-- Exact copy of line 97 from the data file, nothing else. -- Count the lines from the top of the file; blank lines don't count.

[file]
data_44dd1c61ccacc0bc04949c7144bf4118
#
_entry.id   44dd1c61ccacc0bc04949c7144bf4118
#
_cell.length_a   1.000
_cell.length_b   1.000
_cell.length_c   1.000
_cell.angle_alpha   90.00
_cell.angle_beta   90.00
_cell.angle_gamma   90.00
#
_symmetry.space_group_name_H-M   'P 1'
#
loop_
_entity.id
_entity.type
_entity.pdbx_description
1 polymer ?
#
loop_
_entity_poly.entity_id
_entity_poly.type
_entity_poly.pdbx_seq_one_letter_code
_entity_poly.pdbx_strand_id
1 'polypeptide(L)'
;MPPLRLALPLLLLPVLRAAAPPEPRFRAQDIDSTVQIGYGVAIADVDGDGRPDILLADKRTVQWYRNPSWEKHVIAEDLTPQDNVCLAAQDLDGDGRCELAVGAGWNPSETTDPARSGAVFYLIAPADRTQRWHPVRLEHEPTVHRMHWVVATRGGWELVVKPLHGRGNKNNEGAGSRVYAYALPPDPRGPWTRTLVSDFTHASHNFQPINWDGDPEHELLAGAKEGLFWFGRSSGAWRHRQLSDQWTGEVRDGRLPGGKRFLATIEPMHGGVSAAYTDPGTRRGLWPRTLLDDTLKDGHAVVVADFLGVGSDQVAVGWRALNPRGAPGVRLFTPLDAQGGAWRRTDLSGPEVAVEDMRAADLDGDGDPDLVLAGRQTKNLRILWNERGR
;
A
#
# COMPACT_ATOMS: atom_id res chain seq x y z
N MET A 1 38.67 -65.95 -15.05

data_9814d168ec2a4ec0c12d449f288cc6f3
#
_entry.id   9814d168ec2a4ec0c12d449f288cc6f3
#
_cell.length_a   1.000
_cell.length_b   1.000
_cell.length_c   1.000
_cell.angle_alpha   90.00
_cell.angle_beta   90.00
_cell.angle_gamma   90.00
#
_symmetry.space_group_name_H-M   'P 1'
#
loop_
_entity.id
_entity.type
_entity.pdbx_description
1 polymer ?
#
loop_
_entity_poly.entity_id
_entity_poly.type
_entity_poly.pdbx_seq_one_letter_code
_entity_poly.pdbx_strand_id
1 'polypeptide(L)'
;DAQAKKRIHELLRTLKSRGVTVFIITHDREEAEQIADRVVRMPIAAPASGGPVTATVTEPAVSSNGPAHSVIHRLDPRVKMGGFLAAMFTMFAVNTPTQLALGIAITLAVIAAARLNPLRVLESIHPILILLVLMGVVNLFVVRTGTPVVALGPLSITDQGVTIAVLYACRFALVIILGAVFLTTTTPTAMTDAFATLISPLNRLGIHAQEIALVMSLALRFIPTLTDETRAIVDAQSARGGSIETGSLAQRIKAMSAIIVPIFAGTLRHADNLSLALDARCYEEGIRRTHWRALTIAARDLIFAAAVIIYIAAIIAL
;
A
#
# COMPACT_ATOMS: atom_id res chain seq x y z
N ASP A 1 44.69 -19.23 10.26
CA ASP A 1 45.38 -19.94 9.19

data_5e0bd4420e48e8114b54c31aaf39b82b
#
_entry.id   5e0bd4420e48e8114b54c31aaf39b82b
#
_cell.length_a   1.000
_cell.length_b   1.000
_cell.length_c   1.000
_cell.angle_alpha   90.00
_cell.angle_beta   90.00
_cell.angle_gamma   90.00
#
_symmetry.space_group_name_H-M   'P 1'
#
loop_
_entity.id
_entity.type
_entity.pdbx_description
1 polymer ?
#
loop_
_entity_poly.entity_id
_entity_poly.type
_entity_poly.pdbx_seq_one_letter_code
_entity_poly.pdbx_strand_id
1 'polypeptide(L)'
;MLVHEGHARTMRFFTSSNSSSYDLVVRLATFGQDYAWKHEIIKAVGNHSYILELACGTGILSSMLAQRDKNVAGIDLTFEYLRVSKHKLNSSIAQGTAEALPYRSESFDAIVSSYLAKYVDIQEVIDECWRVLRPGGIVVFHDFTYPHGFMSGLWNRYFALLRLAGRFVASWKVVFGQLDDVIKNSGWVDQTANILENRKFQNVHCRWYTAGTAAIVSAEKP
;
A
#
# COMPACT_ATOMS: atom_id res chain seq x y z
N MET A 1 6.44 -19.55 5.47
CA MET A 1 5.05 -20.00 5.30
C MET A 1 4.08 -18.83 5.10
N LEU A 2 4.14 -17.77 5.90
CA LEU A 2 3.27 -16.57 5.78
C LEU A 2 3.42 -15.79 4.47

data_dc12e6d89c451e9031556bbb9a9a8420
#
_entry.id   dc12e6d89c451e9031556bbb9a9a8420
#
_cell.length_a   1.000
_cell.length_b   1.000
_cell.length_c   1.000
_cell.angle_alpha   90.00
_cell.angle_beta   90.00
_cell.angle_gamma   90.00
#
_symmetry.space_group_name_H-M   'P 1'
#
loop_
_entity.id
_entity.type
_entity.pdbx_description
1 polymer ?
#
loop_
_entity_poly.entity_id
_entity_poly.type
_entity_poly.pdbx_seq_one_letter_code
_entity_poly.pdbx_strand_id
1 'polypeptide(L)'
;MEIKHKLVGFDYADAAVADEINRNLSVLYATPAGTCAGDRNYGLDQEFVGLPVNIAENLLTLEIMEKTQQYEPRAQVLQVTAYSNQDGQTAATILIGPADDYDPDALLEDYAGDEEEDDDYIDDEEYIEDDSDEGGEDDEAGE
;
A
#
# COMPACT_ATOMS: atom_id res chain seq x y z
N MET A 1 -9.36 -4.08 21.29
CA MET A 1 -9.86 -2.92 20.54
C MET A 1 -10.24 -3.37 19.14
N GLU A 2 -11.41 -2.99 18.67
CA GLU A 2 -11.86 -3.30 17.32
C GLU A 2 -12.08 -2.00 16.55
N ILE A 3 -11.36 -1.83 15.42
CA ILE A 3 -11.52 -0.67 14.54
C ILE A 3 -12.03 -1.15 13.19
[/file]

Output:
N LEU A 2 4.14 -17.77 5.90